Eastman's illustrations appear on 126 of the book's 128 pages. They are interspersed throughout the text and take the form of cartoon-like contour drawings, silhouettes, photographs, computer generated images, engravings, clip-art, or combinations of these media. I initially believed the illustrations were included to provide a pictorial description of the factual information, but quickly realized they were more for comic affect; to capture the attention of the reader and generate laughter. Thus, rather than illustrating the "short structure called a haltere behind each wing of a fly" that enables it to fly fast and manoeuvre quickly, the reader sees the dotted path of a smiling fly wearing a helmet, goggles, and a scarf tied around its neck that flows in the air above its thorax and abdomen (p. 91). There are also images of chimpanzees in costumes, a dodo wearing a bowler hat, and too many animals with bulging clip-art eyes. I'm not certain why Eastman choose to illustrate What? What? What? similar to the way she had illustrated Thomas' earlier book, Ha! Ha! Ha!: 1000+ Jokes, Riddles, Facts, and More. Incredible, strange, and wonderful technological feats and evolutionary adaptations are made to seem zany and downright silly. It might be more interesting to be told why entomologists believe the black widow spider eats her mate or how ichthyologists explain the ability of the snake like fish known as the electric eel to "emit electrical shocks" or why either adaptation confers an advantage rather than to see the former in Victorian dress with buttoned, high heeled shoes and the latter with a tail end that becomes a two-prong electrical plug. My suspicion is that this decision goes beyond the claim that science must be made fun to interest students. Given the number of superb books of science facts published for juvenile readers, it's necessary for authors and their publishers to fill a niche not already full. The approach taken by Thomas and Eastman is certainly novel, but it seems more suited to books of jokes and riddles than facts resulting from scientific investigations and technological innovations. Moreover, one can't help but wonder about the role of images like Eastman's in the development of naïve beliefs and the construction of science misconceptions. Young learners are not always able to distinguish the imaginary from reality, particularly in the sciences where theoretical constructs can't be directly observed. The reality of the scientist can often seem as unreal as the imagined world of artists. From this perspective, the illustrations get in the way of the "astounding" and "wonderful" facts provided and discourage thinking scientifically about them.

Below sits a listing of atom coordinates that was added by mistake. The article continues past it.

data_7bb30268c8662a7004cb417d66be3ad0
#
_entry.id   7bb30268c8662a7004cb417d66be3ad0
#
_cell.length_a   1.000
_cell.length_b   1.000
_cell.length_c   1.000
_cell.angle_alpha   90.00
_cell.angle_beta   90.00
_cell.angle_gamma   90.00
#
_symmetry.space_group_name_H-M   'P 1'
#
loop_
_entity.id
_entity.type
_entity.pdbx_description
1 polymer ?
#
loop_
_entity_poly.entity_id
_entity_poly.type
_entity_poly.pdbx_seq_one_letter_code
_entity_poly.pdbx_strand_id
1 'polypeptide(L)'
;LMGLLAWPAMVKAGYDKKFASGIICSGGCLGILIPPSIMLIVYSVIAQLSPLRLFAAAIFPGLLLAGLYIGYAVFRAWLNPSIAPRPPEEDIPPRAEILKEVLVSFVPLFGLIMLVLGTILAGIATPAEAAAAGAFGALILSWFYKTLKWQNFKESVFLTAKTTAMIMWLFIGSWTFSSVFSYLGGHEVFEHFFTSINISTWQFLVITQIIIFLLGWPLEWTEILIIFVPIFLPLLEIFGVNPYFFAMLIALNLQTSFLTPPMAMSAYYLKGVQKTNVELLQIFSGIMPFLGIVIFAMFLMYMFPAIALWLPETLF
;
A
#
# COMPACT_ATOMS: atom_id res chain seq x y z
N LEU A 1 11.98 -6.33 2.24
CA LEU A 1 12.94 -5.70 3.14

Recommended with reservations.
Barbara McMillan is a professor of early and middle years science education in the Faculty of Education, the University of Manitoba.
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Copyright © the Manitoba Library Association. Reproduction for personal use is permitted only if this copyright notice is maintained. Any other reproduction is prohibited without permission.